I have issues.
One of them is that I lack confidence. I never feel good enough at what I do, I can always see someone who is better, and I usually feel like an impostor.
Take compliments, for instance. I don't know how to receive them. If someone says I did something well, I can always come back with a line like "That's only because...." or "Thanks, BUT......" instead of just accepting the compliment generously like I should.
When I was dating Phil, and he would refer to me as a woman, I would laugh my pants off and tell him I was still only a girl. A woman is someone who is older, more mature, and has it all together. I was still just a girl in my eyes.
When I started to take running more seriously (about 2 years ago??) I would never refer to myself as a runner. Real runners were athletes who trained all year long for races and ran way faster and longer than I could. I was just someone who liked to exercise and sometimes that exercise would involve running.
After giving birth for the first time, I couldn't believe that I was now a mother. I was too young and naive to be in charge of this little soul, wasn't I? I couldn't get over the fact that they just let us walk out of the hospital with him!!
In my first job right out of grad school, I was hired to be an auditor for a CPA firm. I completely felt lost the whole 8 months I worked there (I left once I had my first baby). Even though the managing partners would tell me I was doing a good job, I never ever felt confident enough. When I began doing bookkeeping for small businesses, I would always say I was a bookkeeper. Even after working at my current job, which is a lot more than just bookkeeping, I still referred to myself as a bookkeeper. It has taken me a lot of years to be able to say that I am an accountant. However, the first question I usually get when people find out what I do is "Do you have your CPA?" and I hate responding no. Because what I really want to say is "Well, I have my accounting degree and my MBA and I do bookkeeping, taxes, auditing, and financial planning, so there." But deep down inside, I always felt like a fraud.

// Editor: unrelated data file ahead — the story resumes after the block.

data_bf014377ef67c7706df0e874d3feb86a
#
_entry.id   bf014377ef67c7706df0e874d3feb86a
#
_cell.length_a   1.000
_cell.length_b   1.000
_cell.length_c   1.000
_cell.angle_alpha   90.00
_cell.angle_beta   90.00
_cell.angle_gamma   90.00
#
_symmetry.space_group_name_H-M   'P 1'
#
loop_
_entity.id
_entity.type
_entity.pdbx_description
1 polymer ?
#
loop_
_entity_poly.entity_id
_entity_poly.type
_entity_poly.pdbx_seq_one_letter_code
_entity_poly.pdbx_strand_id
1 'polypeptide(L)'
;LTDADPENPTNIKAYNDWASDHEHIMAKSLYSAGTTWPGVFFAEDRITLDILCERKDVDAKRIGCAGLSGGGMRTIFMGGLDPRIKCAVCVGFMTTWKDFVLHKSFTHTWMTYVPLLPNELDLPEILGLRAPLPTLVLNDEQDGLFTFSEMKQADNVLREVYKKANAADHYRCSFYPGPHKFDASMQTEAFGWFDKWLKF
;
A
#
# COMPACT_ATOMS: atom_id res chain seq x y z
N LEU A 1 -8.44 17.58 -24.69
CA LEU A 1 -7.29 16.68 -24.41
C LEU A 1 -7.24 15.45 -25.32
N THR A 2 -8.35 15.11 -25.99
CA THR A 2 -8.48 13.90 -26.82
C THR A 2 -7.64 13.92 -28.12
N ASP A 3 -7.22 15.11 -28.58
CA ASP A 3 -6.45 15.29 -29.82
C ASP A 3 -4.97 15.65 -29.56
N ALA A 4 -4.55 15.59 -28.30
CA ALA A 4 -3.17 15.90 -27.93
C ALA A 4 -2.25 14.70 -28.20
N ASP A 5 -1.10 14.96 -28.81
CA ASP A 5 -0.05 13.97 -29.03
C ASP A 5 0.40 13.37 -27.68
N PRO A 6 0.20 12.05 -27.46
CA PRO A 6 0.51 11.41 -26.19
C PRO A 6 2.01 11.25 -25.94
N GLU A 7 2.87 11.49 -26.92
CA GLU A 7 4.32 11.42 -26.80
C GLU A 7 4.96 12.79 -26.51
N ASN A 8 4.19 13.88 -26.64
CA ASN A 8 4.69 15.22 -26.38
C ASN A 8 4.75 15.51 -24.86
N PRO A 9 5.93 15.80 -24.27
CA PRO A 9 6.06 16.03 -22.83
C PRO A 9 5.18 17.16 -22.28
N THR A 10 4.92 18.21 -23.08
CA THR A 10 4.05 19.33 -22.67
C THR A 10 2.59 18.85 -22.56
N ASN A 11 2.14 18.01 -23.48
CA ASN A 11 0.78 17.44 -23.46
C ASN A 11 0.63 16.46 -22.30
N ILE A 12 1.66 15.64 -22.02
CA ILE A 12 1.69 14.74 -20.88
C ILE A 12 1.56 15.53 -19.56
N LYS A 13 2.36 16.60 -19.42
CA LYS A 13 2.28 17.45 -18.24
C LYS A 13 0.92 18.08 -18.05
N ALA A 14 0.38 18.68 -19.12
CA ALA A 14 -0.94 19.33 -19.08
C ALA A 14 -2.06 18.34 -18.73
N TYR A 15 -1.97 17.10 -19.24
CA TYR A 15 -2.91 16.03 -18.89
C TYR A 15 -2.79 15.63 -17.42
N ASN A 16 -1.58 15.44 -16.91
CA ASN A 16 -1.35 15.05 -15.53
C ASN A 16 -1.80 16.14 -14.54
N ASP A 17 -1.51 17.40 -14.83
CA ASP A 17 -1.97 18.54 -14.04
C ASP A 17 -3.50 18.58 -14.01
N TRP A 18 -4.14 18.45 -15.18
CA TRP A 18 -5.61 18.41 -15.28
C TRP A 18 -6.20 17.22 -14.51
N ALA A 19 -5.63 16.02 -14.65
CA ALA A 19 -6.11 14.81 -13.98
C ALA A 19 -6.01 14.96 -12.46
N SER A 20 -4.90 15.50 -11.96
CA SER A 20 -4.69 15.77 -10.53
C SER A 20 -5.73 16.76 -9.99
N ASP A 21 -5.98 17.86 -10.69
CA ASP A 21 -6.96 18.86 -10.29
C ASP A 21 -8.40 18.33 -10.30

But times, they are a-changin'.
Now that I am officially in my thirties, have been married for almost 8 years and we have our own house and family, I feel like a REAL woman.
Now that I have 4 children who have turned out pretty well (so far) I feel like a REAL mother.
Now that I have run a half marathon in a great time, I feel like a REAL runner.
Now that I am managing the office I work at, taking all the client meetings, handling all the tax prep work, and bringing in new clientele, I feel like a REAL accountant.
And when someone pays me a compliment, I am trying to give them a REAL thank you.
As much as I loved my twenties, it looks like the thirties are going to be a decade full of growth and confidence, and that makes me REALLY excited.